The tax deferral enjoyed by a deferred annuity owned by a natural person is not derived from any specific IRC section granting such deferral. Rather, this tax treatment is granted by implication. All distributions from an annuity are either “amounts received as an annuity” or “amounts not received as an annuity.” As the annual growth of the annuity account balance, except to the extent of dividends, is not stated in the IRC to be either, it is not a “distribution,” and therefore is not subject to tax as earned.
8. When is a policy owner deemed to have exchanged one annuity contract for another?
Under IRC Section 1035, policy owners may exchange one annuity contract for another on a tax-deferred basis.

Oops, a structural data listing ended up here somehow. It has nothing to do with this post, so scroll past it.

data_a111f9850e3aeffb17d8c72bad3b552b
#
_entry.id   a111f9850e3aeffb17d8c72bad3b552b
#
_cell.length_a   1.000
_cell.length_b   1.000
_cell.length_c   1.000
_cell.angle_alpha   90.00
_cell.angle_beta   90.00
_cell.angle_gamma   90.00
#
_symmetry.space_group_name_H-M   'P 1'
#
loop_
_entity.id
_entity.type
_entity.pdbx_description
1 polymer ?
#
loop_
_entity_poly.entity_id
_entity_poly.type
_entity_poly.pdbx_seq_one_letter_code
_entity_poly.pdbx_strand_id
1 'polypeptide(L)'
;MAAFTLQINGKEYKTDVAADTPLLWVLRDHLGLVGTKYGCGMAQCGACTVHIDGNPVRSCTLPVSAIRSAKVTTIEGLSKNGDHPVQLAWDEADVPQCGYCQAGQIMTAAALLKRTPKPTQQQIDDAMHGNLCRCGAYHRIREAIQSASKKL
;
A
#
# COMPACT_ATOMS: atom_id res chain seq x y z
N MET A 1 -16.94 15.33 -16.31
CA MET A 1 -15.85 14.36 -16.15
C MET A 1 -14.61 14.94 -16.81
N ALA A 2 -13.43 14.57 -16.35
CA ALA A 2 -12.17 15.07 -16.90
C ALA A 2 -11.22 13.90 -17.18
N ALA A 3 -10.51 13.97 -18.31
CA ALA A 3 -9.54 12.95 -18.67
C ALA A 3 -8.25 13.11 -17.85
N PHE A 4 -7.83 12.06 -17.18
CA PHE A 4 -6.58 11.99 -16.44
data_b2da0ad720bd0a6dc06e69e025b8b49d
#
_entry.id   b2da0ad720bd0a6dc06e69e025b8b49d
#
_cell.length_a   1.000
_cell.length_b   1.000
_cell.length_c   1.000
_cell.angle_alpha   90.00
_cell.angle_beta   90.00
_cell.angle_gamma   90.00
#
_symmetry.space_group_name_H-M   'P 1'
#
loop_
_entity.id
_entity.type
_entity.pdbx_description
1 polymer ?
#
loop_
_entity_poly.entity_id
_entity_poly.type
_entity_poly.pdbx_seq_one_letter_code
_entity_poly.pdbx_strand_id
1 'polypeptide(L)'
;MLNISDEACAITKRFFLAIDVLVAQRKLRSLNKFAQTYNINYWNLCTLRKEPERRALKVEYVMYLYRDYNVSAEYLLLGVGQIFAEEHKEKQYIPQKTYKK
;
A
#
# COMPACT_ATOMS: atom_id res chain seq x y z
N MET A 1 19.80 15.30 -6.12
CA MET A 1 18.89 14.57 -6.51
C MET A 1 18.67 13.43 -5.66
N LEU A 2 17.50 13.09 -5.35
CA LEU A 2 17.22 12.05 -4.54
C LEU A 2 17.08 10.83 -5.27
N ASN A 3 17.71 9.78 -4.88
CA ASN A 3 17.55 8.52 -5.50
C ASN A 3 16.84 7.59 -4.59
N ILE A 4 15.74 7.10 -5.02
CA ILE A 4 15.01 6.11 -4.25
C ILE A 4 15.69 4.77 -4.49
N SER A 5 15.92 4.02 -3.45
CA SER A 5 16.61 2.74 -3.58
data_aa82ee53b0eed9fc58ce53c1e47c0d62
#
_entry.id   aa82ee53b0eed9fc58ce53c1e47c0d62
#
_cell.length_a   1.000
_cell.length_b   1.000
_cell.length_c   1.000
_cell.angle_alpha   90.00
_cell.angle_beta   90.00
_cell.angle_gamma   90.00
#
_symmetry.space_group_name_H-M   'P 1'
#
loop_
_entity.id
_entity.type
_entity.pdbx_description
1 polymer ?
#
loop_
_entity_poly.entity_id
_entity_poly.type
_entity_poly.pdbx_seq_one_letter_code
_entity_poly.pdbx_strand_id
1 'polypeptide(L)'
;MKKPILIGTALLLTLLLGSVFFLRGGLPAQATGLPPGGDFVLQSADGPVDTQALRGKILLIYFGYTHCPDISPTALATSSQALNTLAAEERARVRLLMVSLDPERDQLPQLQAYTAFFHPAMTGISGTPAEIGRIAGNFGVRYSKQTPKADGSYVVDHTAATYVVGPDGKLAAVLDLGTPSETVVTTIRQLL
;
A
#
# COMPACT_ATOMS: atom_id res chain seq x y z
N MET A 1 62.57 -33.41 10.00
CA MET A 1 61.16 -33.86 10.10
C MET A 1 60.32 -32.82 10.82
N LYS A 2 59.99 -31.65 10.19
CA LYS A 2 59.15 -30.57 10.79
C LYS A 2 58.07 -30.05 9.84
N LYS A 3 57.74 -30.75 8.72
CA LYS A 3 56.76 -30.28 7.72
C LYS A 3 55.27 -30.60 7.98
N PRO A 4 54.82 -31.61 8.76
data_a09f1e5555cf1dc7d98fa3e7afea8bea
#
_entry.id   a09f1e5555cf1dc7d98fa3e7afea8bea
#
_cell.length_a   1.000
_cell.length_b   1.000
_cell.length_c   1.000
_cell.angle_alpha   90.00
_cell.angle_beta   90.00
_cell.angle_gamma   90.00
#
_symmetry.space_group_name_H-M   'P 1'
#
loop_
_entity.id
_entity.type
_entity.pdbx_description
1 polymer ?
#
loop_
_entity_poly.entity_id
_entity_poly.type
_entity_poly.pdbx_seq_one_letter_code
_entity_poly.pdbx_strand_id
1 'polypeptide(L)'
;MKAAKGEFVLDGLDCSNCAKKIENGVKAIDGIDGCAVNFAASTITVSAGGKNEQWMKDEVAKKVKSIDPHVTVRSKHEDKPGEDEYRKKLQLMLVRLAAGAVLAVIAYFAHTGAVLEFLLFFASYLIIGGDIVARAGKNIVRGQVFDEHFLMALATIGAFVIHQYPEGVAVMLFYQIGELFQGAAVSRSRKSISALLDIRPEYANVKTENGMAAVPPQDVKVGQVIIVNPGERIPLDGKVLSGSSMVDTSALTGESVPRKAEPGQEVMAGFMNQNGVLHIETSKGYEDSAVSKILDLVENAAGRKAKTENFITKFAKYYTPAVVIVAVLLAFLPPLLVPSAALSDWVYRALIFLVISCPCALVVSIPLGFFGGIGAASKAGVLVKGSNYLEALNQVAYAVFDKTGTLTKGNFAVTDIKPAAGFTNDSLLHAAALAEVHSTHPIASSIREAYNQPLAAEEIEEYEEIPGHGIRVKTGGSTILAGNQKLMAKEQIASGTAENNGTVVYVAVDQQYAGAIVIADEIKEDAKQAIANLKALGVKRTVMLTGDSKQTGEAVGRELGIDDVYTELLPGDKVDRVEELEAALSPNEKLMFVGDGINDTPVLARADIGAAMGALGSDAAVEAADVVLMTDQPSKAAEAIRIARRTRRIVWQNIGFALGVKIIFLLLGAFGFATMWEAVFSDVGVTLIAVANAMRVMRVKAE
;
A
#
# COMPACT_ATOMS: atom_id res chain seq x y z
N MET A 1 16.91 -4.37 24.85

However, the distinction between an “exchange” and a surrender-and-purchase is not always clear. Where the contract is assignable, the IRS has required a direct transfer of funds between insurance companies. In addition, the “exchange” of an annuity contract received as part of a distribution from a terminated profit-sharing plan for another annuity with similar restrictions as to transferability, spousal consent, minimum distribution, and the incidental benefit rule was granted IRC Section 1035 treatment. In addition, the IRS has ruled privately that the surrender of a non-assignable annuity contract distributed by a pension trust and immediate endorsement of the check by the annuitant to the new insurer in a single integrated transaction under a binding exchange agreement with the new insurer qualified as an exchange.
9. When is the exchange of one annuity contract for another a nontaxable exchange?
The IRC provides that the following exchanges are nontaxable:
10. What distributions are required when the owner of an annuity contract dies before the entire interest in the contract has been distributed?